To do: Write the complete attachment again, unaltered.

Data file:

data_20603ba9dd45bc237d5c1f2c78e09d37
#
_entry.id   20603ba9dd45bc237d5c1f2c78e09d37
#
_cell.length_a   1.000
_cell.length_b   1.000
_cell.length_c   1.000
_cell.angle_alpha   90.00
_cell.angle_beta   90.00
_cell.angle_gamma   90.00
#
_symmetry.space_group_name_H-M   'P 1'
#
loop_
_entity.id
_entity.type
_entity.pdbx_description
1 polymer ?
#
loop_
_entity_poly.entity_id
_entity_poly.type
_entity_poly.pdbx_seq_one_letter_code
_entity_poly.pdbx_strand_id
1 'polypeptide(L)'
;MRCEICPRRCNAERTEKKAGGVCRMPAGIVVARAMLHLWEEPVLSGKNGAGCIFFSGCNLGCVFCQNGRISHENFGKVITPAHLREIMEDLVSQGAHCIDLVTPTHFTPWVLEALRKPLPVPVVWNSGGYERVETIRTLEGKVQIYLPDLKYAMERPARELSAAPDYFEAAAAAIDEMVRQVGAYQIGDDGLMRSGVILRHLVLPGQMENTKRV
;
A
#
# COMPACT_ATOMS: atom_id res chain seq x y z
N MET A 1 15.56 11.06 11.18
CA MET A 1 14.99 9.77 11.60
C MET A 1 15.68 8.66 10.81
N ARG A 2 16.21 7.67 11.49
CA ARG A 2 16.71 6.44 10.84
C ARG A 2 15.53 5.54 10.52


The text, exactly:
data_20603ba9dd45bc237d5c1f2c78e09d37
#
_entry.id   20603ba9dd45bc237d5c1f2c78e09d37
#
_cell.length_a   1.000
_cell.length_b   1.000
_cell.length_c   1.000
_cell.angle_alpha   90.00
_cell.angle_beta   90.00
_cell.angle_gamma   90.00
#
_symmetry.space_group_name_H-M   'P 1'
#
loop_
_entity.id
_entity.type
_entity.pdbx_description
1 polymer ?
#
loop_
_entity_poly.entity_id
_entity_poly.type
_entity_poly.pdbx_seq_one_letter_code
_entity_poly.pdbx_strand_id
1 'polypeptide(L)'
;MRCEICPRRCNAERTEKKAGGVCRMPAGIVVARAMLHLWEEPVLSGKNGAGCIFFSGCNLGCVFCQNGRISHENFGKVITPAHLREIMEDLVSQGAHCIDLVTPTHFTPWVLEALRKPLPVPVVWNSGGYERVETIRTLEGKVQIYLPDLKYAMERPARELSAAPDYFEAAAAAIDEMVRQVGAYQIGDDGLMRSGVILRHLVLPGQMENTKRV
;
A
#
# COMPACT_ATOMS: atom_id res chain seq x y z
N MET A 1 15.56 11.06 11.18
CA MET A 1 14.99 9.77 11.60
C MET A 1 15.68 8.66 10.81
N ARG A 2 16.21 7.67 11.49
CA ARG A 2 16.71 6.44 10.84
C ARG A 2 15.53 5.54 10.52